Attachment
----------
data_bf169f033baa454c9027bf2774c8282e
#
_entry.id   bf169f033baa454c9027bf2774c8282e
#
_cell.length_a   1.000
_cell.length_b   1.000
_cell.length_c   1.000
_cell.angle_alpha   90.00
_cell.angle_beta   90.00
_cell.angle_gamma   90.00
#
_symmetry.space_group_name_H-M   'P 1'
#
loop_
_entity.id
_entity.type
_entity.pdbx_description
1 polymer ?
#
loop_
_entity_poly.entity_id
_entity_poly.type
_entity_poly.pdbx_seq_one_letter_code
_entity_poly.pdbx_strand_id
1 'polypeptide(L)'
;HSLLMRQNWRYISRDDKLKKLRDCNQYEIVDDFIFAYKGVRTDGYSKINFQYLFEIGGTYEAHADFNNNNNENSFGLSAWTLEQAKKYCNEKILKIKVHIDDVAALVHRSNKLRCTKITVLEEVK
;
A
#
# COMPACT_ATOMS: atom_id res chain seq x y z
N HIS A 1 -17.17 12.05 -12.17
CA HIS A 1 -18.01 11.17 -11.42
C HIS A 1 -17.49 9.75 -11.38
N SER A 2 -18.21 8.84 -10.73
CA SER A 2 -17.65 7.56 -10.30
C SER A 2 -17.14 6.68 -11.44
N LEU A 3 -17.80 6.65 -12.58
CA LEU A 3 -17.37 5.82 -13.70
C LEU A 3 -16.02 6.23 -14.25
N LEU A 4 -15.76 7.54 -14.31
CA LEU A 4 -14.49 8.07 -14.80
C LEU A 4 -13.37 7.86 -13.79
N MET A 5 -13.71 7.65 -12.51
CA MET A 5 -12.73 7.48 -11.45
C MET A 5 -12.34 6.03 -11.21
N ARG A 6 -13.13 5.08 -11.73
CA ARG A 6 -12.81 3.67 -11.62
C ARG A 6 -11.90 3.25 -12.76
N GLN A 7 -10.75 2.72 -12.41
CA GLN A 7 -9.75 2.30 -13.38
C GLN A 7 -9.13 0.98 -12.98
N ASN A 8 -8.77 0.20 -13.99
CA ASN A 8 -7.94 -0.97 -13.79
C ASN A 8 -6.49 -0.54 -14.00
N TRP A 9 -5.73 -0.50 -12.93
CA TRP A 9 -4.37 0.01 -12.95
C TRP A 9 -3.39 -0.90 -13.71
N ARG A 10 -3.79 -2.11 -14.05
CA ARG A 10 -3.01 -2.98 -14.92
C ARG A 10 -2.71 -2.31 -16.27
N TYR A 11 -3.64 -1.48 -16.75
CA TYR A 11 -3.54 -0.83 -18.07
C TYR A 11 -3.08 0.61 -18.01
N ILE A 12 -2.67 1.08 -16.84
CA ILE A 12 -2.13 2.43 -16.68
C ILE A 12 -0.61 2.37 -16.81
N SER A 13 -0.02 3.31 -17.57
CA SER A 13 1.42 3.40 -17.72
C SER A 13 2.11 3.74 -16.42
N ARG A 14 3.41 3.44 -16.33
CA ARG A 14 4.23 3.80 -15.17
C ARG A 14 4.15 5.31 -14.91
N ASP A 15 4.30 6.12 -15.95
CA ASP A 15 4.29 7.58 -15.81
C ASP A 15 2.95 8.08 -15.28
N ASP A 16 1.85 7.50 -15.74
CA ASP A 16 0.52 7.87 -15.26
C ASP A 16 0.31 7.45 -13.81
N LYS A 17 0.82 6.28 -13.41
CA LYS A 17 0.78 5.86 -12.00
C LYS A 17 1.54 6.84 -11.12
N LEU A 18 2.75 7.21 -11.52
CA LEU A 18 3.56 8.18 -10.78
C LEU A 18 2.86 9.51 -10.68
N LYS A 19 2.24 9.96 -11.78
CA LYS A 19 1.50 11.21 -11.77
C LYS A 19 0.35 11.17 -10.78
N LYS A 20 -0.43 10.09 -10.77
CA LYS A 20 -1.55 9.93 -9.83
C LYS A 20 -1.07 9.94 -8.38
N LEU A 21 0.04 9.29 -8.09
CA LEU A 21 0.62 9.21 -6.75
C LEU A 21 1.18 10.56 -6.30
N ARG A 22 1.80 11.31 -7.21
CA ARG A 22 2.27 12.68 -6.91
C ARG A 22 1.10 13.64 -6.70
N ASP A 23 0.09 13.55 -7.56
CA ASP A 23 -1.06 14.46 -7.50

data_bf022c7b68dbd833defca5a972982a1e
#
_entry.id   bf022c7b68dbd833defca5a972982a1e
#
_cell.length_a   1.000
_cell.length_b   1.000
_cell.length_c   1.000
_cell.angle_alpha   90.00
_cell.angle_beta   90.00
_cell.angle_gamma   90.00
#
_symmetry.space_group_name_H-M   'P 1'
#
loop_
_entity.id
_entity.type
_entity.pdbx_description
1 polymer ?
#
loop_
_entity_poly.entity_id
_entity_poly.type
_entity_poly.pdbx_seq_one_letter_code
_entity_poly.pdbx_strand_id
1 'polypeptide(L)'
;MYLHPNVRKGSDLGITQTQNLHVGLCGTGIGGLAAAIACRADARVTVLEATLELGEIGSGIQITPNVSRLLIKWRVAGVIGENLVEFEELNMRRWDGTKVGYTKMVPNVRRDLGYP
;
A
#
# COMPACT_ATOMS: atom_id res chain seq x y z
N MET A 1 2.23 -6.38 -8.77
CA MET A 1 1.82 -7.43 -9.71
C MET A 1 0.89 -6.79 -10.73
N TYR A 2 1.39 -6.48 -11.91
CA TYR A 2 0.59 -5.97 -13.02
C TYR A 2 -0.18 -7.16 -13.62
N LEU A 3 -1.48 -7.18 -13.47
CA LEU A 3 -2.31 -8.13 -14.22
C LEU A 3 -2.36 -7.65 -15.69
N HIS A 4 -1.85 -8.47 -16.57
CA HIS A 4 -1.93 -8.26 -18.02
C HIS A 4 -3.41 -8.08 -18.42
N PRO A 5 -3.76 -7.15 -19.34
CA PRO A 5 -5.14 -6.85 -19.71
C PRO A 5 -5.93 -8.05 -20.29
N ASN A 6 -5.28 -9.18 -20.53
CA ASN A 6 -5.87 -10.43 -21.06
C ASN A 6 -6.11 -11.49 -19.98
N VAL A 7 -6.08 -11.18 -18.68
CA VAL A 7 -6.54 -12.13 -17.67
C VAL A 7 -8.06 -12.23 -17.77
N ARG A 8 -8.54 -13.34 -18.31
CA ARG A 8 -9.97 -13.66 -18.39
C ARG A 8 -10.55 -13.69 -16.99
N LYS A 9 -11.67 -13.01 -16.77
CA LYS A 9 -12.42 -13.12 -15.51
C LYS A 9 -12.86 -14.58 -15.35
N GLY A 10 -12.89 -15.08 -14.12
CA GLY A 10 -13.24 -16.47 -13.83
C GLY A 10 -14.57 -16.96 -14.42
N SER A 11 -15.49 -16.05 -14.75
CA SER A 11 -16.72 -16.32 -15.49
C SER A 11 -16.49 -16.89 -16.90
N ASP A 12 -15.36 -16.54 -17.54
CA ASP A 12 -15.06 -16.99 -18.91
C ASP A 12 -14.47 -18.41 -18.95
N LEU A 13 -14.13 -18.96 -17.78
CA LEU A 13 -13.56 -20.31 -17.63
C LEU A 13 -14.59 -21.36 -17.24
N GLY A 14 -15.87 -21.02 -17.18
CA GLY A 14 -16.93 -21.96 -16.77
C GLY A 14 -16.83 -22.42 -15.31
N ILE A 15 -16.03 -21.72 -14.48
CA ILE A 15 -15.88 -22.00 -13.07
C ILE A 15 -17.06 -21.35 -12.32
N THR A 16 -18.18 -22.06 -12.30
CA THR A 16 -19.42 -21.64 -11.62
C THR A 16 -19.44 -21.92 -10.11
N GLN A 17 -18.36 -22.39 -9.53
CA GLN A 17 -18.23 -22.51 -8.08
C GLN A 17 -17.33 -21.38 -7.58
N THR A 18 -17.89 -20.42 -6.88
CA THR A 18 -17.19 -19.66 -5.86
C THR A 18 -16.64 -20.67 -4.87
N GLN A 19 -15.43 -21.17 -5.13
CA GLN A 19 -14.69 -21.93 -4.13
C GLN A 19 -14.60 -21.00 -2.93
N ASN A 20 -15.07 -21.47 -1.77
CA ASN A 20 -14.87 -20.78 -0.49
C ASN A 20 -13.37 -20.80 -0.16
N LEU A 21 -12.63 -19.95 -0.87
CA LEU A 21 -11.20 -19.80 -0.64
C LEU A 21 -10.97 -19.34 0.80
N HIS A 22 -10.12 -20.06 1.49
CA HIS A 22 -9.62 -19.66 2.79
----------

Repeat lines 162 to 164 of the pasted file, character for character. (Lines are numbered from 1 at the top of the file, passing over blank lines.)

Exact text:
N ASP A 12 -15.36 -16.54 -17.54
CA ASP A 12 -15.06 -16.99 -18.91
C ASP A 12 -14.47 -18.41 -18.95